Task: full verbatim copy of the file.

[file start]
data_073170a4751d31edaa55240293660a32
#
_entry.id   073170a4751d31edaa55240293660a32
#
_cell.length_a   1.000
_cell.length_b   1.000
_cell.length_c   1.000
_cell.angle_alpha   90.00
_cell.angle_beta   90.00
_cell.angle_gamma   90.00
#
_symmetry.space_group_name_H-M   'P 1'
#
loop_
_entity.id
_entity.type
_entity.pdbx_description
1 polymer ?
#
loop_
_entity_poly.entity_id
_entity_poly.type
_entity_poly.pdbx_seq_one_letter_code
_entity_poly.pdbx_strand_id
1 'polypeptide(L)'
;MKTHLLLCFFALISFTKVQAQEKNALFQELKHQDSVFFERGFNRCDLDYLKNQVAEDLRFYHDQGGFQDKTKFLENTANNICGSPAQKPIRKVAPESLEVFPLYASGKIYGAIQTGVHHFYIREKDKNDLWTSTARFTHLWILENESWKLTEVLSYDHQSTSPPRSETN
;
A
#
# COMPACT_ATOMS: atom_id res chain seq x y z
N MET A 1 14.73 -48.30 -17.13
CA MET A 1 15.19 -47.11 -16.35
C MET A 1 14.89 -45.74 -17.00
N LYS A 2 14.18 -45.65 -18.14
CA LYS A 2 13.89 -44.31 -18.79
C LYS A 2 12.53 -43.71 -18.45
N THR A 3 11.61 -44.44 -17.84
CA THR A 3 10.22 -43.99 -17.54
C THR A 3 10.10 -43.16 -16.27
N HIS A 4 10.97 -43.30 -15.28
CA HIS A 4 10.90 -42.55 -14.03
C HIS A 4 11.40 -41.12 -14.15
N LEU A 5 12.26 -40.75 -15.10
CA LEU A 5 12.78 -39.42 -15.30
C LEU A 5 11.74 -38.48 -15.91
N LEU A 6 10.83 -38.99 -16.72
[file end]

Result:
data_073170a4751d31edaa55240293660a32
#
_entry.id   073170a4751d31edaa55240293660a32
#
_cell.length_a   1.000
_cell.length_b   1.000
_cell.length_c   1.000
_cell.angle_alpha   90.00
_cell.angle_beta   90.00
_cell.angle_gamma   90.00
#
_symmetry.space_group_name_H-M   'P 1'
#
loop_
_entity.id
_entity.type
_entity.pdbx_description
1 polymer ?
#
loop_
_entity_poly.entity_id
_entity_poly.type
_entity_poly.pdbx_seq_one_letter_code
_entity_poly.pdbx_strand_id
1 'polypeptide(L)'
;MKTHLLLCFFALISFTKVQAQEKNALFQELKHQDSVFFERGFNRCDLDYLKNQVAEDLRFYHDQGGFQDKTKFLENTANNICGSPAQKPIRKVAPESLEVFPLYASGKIYGAIQTGVHHFYIREKDKNDLWTSTARFTHLWILENESWKLTEVLSYDHQSTSPPRSETN
;
A
#
# COMPACT_ATOMS: atom_id res chain seq x y z
N MET A 1 14.73 -48.30 -17.13
CA MET A 1 15.19 -47.11 -16.35
C MET A 1 14.89 -45.74 -17.00
N LYS A 2 14.18 -45.65 -18.14
CA LYS A 2 13.89 -44.31 -18.79
C LYS A 2 12.53 -43.71 -18.45
N THR A 3 11.61 -44.44 -17.84
CA THR A 3 10.22 -43.99 -17.54
C THR A 3 10.10 -43.16 -16.27
N HIS A 4 10.97 -43.30 -15.28
CA HIS A 4 10.90 -42.55 -14.03
C HIS A 4 11.40 -41.12 -14.15
N LEU A 5 12.26 -40.75 -15.10
CA LEU A 5 12.78 -39.42 -15.30
C LEU A 5 11.74 -38.48 -15.91
N LEU A 6 10.83 -38.99 -16.72